US not interfering in Egypt transition, ambassador says
Conflicting reports exist on Egypt's next prime minister
The Obama administration has not voiced support for any particular person to head Egypt's next government, the country's top envoy to the United States said Sunday, amid conflicting reports that an opposition leader would be installed as prime minister this weekend.
Mohamed Tawfik, the Egyptian ambassador to the U.S., told CNN that the Obama administration had "absolutely not" indicated it would back any candidate, including Mohamed ElBaradei.
"Right now there are discussions in Egypt about choosing a prime minister. This is something for the Egyptians themselves to decide," Tawfik said, when asked if U.S. officials had indicated their support for ElBaradei. "The important thing is for this process to be inclusive and for there to be a general agreement on whoever will be named as prime minister."
The White House said Saturday that the Obama administration "is not aligned with, and does not support, any particular Egyptian political party or group."
"In line with that position, the United States categorically rejects the false claims propagated by some in Egypt that we are working with specific political parties or movements to dictate how Egypt's transition should proceed," the White House said in a statement after President Barack Obama met with his national security team.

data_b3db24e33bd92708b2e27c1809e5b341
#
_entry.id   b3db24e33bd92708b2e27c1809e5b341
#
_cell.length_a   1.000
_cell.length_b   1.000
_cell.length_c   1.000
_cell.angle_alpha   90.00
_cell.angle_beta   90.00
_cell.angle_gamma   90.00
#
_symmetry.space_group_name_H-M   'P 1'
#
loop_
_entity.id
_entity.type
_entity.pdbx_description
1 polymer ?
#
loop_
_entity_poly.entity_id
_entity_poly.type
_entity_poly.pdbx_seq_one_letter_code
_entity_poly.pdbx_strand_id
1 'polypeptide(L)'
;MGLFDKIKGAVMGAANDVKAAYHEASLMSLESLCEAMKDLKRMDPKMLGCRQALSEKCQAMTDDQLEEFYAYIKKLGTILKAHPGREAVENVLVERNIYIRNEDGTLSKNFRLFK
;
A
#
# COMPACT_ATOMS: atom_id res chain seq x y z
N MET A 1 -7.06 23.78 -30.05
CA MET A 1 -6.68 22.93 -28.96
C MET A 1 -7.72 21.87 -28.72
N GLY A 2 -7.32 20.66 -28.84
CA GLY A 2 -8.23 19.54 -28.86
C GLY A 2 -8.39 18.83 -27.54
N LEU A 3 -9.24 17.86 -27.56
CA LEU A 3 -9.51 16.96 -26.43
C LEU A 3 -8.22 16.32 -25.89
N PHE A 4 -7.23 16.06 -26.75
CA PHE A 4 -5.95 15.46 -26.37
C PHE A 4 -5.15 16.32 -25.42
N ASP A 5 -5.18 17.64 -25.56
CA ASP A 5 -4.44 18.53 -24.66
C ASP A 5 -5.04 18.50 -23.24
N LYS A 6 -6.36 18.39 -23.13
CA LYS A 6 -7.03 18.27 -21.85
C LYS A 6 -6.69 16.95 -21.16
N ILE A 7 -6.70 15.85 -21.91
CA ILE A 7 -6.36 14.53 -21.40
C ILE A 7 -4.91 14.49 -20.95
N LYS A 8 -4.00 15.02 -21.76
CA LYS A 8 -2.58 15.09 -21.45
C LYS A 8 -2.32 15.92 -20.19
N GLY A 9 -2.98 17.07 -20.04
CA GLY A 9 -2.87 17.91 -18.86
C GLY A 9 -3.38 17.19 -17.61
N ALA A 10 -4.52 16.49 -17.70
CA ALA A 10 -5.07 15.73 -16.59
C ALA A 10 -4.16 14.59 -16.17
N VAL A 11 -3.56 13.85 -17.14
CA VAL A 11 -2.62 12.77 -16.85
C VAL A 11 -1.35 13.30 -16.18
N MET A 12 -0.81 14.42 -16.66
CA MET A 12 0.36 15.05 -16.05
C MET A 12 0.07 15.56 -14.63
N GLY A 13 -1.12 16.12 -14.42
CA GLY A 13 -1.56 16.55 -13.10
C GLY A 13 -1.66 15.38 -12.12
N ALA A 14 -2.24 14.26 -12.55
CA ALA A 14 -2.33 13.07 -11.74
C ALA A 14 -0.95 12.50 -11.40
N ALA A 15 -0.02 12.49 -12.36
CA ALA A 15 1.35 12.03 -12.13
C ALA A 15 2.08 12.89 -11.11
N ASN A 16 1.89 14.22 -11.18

ElBaradei is well known to U.S. and international officials. Before returning to his country and running for the presidency against Mohamed Morsy -- who was ousted by military leaders Wednesday after a year in office -- ElBaradei led the United Nations' atomic energy watchdog. Upon his return to Egypt in 2011, he was held under house arrest by the government of Hosni Mubarak and later quit the presidential race, saying it was not democratic enough.
His political party announced Saturday that he was named to the post of prime minister, but later a government spokesman said the negotiations were "ongoing" and a government would be named Sunday.
The more secular ElBaradei emerged as a leader of the opposition to Morsy's government but is not supported by every opposition faction, including the more conservative sects.
Tawfik has maintained that Morsy's removal was not a coup, but a reflection of popular will, and has urged a "national reconciliation" process.
The Obama administration has also avoided describing it as a coup and called for an end to violence and a "transition to sustainable democracy."
Tawfik said he was in "ongoing conversations both with the administration and Congress, and it's important to keep these lines of communications open. "It's important to explain what's happening. People can easily get confused, but again, the most important thing is to look to the future."
One issue he can be expected to discuss is the billions in military aid the U.S. has given Egypt in recent years.
Some elected officials have said the U.S. should suspend that aid, citing a federal law disallowing aid in most cases following a coup.
Sen. John McCain, R-Arizona, said Friday the U.S. should do so because the "Egyptian military has overturned the vote of the people of Egypt."
But Rep. Mike Rogers, R-Michigan and chairman of the House Intelligence Committee, said on CNN's "State of the Union" that the U.S. should continue to provide financial support to the Egyptian military, which he called the "one stabilizing force in Egypt that I think can temper down the political feuding that you're seeing going on now."
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